chapter  1
18 Pages

Interpreting news conventions as journalistic interventions: Exploring the changing nature of television journalism and political reporting

In March 2013 the BBC moved into a new £1bn multi-media newsroom at Broadcasting House in central London. The aim – in the BBC’s own words – was to put as many journalists “under one roof … where they sit alongside colleagues who handle the essential live and breaking news content as it comes in and alongside the television, radio and online production teams”.1 Of course, BBC journalists had previously moved between mediums – to report live for the news channel, to offer opinions on evening television bulletins, to blog some analysis online or tweet the latest update to the story – but the new £1bn newsroom strikingly delivered what is known as media convergence, more fully integrating news services between different media. While perhaps not on the same scale, the BBC is not alone in converging its newsroom. In different parts of the world, broadcasters into the twenty-first century have increasingly connected competing platforms of journalism in order to more efficiently produce news output. Since journalists are less likely to be confined to one medium, the culture

in which they practise journalism appears to be changing and becoming more fluid. After all, journalists today routinely multi-task, producing news in different media, formats and styles. In doing so, this raises questions – often overlooked by commentators or scholars as the spotlight turns to the latest media technologies – about whether the journalistic practices of ‘old’ formats of news have changed and adapted to a new environment of news making. Or if they have resisted pressures to conform to the shared culture of news production and maintained their practices and principles. The aim of this chapter – and overall purpose of the book – is to establish

how these questions can be explored in respect of television news bulletins, a long-standing format that has been operating in most advanced democracies for more than 60 years. Over recent decades, however, its raison d’être has been threatened by a more competitive and faster-paced news culture. For television time bulletins – whether morning, lunch time, early or late evening – appear

at fixed time slots in the schedules, programmes that deliver an update on the day so far. Whilst television channels have always run unscheduled ‘news flashes’ or what are more commonly known as ‘breaking news’ bulletins today, these are extremely rare and reserved for major events, such as a terrorist attack or during election time. Up until the late 1980s, or even – for some countries – well into the 1990s, it made sense to punctuate the schedule with fixed time bulletins. In the analogue age, after all, television was in a period of programme scarcity, with limited space to schedule everything from the news to comedy, soap operas and other entertainment-based formats. But since then there has been a rise of dedicated 24-hour news channels, of

rolling online news and more recently social media platforms. Thus, fixed time television bulletins operate in a far more competitive media environment – beyond just radio or newspapers – where audiences no longer have to wait to see the news, they can switch channels, go online or tap an app for an immediate update. All of which, needless to say, puts considerable pressure on television news bulletins, prompting existential questions about their role and purpose in supplying news in a far more accelerated and immediate culture of news consumption and wider journalism practice. To put it another way, the media logic of fixed news bulletins could have changed over recent decades as competing logics – from news channels, online and social media platforms – push television journalism in a potentially new and faster-paced editorial direction. This chapter will begin by exploring the birth of television news bulletins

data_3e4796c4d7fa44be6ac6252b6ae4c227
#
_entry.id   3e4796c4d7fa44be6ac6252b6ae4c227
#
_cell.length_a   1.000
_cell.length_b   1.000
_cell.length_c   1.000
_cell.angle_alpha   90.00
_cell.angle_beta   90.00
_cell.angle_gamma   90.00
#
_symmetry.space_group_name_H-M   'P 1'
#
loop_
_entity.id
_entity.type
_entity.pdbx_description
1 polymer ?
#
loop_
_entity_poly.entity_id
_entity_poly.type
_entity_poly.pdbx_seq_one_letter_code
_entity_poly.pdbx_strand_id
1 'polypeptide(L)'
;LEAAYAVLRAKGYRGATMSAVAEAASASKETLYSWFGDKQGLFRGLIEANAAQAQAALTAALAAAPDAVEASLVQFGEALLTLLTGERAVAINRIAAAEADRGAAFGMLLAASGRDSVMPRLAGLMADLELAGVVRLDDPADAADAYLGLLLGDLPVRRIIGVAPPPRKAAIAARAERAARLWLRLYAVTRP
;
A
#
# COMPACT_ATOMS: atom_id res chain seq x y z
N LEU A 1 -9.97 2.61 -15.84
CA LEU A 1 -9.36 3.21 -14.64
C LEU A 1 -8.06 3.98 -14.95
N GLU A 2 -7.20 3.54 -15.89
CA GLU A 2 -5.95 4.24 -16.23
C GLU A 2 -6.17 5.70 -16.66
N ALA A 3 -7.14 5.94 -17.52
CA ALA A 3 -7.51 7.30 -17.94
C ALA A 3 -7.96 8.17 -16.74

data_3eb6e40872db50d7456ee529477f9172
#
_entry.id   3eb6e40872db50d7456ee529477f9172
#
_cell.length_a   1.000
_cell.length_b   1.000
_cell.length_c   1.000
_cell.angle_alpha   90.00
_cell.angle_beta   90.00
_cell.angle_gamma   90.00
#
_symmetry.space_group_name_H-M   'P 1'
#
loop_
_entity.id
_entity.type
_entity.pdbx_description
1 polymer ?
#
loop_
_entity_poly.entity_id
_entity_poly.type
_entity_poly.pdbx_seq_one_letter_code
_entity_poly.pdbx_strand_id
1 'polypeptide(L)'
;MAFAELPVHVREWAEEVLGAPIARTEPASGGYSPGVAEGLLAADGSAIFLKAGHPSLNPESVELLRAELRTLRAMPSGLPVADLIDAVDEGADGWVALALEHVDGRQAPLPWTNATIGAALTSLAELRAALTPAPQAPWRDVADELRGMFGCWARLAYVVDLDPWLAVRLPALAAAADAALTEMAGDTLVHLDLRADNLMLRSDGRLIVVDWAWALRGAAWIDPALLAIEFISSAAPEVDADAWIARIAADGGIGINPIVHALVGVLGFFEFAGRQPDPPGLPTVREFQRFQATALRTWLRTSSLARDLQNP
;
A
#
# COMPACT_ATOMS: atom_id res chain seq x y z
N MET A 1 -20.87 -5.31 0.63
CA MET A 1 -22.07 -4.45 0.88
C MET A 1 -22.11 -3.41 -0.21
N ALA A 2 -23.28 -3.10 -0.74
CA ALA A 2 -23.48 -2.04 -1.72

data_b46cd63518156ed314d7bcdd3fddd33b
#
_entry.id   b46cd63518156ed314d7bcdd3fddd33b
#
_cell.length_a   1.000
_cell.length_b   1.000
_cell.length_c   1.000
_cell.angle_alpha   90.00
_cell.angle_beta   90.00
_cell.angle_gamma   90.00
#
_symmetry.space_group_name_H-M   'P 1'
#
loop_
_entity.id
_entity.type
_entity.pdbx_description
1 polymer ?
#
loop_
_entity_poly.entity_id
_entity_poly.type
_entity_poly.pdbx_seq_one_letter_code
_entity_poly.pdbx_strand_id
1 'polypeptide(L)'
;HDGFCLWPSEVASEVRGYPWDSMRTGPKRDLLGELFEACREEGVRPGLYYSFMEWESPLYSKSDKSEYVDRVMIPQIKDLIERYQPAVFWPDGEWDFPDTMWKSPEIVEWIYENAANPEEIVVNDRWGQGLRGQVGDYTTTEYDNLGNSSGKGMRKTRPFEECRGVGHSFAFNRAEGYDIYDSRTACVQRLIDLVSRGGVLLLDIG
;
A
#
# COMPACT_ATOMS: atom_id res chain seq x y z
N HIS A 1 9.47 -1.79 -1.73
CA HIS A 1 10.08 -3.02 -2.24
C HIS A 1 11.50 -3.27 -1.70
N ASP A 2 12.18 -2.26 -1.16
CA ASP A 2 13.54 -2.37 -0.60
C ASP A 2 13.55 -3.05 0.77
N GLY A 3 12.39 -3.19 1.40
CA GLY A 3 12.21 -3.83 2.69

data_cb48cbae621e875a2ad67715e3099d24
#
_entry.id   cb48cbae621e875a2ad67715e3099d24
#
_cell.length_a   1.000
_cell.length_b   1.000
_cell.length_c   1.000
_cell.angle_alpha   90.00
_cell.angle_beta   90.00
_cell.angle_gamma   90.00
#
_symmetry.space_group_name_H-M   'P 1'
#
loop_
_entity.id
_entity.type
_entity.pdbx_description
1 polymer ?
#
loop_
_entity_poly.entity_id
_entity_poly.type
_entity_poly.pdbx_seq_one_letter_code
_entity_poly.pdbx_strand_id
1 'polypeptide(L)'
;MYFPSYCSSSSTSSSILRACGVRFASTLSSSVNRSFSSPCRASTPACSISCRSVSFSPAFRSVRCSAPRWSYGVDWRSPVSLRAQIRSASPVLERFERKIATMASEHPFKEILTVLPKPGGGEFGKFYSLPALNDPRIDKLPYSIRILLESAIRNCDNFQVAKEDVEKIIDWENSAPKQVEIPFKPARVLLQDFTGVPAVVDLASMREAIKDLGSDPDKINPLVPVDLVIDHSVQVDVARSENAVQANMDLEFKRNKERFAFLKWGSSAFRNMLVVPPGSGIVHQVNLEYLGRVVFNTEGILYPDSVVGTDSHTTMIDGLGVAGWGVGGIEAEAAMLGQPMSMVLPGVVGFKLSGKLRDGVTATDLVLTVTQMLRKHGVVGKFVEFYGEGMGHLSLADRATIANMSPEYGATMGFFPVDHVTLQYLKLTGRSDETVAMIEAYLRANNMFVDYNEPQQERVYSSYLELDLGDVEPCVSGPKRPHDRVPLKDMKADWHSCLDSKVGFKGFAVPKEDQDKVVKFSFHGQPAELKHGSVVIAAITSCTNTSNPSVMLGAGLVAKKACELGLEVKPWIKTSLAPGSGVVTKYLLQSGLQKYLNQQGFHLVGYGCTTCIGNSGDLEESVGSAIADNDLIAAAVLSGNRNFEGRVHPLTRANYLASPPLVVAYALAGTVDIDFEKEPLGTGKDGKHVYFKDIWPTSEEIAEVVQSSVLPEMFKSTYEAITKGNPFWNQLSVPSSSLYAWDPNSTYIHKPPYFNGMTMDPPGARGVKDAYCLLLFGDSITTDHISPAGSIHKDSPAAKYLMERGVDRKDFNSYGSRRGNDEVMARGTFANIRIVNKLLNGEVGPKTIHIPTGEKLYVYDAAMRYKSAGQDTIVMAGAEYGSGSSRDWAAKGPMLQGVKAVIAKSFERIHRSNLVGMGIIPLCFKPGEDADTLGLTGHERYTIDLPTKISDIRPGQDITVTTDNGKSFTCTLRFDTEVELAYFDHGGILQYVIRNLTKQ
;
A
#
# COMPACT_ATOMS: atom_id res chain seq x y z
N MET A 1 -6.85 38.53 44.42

and how they evolved in the post-World War II decades. It will consider how the format of television news altered and matured up until the 1980s, at which point the media environment changed markedly. New competition from an ever-expanding media marketplace has put pressure on how contemporary television bulletins operate and their underlying logic. In order to interpret whether there has been a change in media logic, debates about mediatization will be introduced and understood in the context of studying television news bulletins. In doing so, the analytical framework used to interpret the mediatization of news and political reporting will then be explored, drawing on the concept of journalistic interventionism. The chapter will propose new theoretical and empirical lines of inquiry, with the final section methodologically explaining the research design shaping the many studies drawn upon throughout the book. Overall, this chapter will introduce the overarching analytical frame-

work for interpreting whether television news bulletins have become mediatized over recent decades used throughout the book. However, each chapter will provide more specific details and wider context about how news is analysed and interpreted between media systems and journalism cultures cross-nationally in light of debates about mediatization and journalistic interventionism.